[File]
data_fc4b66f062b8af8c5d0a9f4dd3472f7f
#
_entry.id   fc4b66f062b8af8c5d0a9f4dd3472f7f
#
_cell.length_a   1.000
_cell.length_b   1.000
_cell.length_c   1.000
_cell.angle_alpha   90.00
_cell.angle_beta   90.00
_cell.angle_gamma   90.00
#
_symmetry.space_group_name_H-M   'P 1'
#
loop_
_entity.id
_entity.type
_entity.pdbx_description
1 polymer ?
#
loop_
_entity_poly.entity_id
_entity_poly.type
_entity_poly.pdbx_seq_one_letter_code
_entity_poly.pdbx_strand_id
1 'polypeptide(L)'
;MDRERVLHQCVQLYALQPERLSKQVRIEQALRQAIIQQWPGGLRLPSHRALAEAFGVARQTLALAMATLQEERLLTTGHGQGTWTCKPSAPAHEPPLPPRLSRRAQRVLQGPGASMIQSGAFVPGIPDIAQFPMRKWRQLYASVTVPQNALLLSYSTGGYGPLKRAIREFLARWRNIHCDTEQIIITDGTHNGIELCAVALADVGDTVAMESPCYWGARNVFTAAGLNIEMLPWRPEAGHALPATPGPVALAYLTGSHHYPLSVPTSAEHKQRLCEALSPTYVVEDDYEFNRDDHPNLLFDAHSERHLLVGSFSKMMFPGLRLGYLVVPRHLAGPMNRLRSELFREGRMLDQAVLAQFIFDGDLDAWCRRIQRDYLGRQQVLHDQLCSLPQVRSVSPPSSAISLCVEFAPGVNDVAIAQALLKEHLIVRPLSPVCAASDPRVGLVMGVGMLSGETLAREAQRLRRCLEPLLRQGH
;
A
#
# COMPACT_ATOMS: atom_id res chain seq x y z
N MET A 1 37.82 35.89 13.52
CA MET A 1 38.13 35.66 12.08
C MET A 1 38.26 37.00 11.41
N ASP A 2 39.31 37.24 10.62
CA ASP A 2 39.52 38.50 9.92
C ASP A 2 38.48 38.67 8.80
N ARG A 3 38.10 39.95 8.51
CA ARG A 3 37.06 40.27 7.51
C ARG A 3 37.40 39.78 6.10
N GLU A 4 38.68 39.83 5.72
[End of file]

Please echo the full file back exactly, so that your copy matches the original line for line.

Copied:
data_fc4b66f062b8af8c5d0a9f4dd3472f7f
#
_entry.id   fc4b66f062b8af8c5d0a9f4dd3472f7f
#
_cell.length_a   1.000
_cell.length_b   1.000
_cell.length_c   1.000
_cell.angle_alpha   90.00
_cell.angle_beta   90.00
_cell.angle_gamma   90.00
#
_symmetry.space_group_name_H-M   'P 1'
#
loop_
_entity.id
_entity.type
_entity.pdbx_description
1 polymer ?
#
loop_
_entity_poly.entity_id
_entity_poly.type
_entity_poly.pdbx_seq_one_letter_code
_entity_poly.pdbx_strand_id
1 'polypeptide(L)'
;MDRERVLHQCVQLYALQPERLSKQVRIEQALRQAIIQQWPGGLRLPSHRALAEAFGVARQTLALAMATLQEERLLTTGHGQGTWTCKPSAPAHEPPLPPRLSRRAQRVLQGPGASMIQSGAFVPGIPDIAQFPMRKWRQLYASVTVPQNALLLSYSTGGYGPLKRAIREFLARWRNIHCDTEQIIITDGTHNGIELCAVALADVGDTVAMESPCYWGARNVFTAAGLNIEMLPWRPEAGHALPATPGPVALAYLTGSHHYPLSVPTSAEHKQRLCEALSPTYVVEDDYEFNRDDHPNLLFDAHSERHLLVGSFSKMMFPGLRLGYLVVPRHLAGPMNRLRSELFREGRMLDQAVLAQFIFDGDLDAWCRRIQRDYLGRQQVLHDQLCSLPQVRSVSPPSSAISLCVEFAPGVNDVAIAQALLKEHLIVRPLSPVCAASDPRVGLVMGVGMLSGETLAREAQRLRRCLEPLLRQGH
;
A
#
# COMPACT_ATOMS: atom_id res chain seq x y z
N MET A 1 37.82 35.89 13.52
CA MET A 1 38.13 35.66 12.08
C MET A 1 38.26 37.00 11.41
N ASP A 2 39.31 37.24 10.62
CA ASP A 2 39.52 38.50 9.92
C ASP A 2 38.48 38.67 8.80
N ARG A 3 38.10 39.95 8.51
CA ARG A 3 37.06 40.27 7.51
C ARG A 3 37.40 39.78 6.10
N GLU A 4 38.68 39.83 5.72